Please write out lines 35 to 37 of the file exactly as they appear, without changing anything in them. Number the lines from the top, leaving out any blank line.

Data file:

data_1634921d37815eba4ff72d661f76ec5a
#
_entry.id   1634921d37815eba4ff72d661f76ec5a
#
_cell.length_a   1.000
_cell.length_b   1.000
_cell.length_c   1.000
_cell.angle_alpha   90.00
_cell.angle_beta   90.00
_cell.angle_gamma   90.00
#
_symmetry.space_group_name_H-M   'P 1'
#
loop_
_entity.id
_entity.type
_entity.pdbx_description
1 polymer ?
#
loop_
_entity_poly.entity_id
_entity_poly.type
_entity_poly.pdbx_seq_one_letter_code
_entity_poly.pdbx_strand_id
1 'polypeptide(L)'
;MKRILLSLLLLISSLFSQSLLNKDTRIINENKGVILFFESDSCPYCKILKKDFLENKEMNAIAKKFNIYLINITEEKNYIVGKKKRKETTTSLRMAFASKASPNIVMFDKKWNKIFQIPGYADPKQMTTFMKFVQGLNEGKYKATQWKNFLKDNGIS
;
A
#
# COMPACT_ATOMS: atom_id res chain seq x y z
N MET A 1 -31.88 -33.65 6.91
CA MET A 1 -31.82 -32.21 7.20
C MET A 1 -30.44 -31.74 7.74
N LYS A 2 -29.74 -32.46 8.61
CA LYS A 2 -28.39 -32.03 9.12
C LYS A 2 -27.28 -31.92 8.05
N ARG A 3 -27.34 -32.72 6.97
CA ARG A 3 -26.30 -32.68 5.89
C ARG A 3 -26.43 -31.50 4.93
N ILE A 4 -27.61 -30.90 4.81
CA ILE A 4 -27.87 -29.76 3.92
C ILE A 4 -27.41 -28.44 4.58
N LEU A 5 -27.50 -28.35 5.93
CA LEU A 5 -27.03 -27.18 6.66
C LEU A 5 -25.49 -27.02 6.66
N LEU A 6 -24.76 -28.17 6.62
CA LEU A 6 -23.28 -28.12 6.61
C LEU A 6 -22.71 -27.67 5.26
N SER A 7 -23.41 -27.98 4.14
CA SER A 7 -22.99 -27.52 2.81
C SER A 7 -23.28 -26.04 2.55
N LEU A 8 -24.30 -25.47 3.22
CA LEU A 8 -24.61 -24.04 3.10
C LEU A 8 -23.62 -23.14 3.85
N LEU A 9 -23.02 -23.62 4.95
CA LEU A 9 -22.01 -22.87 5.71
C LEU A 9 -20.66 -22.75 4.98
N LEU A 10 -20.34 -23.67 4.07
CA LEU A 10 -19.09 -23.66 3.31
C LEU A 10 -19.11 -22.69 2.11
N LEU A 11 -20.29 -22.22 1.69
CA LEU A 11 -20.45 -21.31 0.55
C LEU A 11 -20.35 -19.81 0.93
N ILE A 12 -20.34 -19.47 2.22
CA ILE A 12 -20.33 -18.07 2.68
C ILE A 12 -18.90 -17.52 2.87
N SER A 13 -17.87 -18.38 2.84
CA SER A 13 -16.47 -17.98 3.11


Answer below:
CA LYS A 2 -28.39 -32.03 9.12
C LYS A 2 -27.28 -31.92 8.05
N ARG A 3 -27.34 -32.72 6.97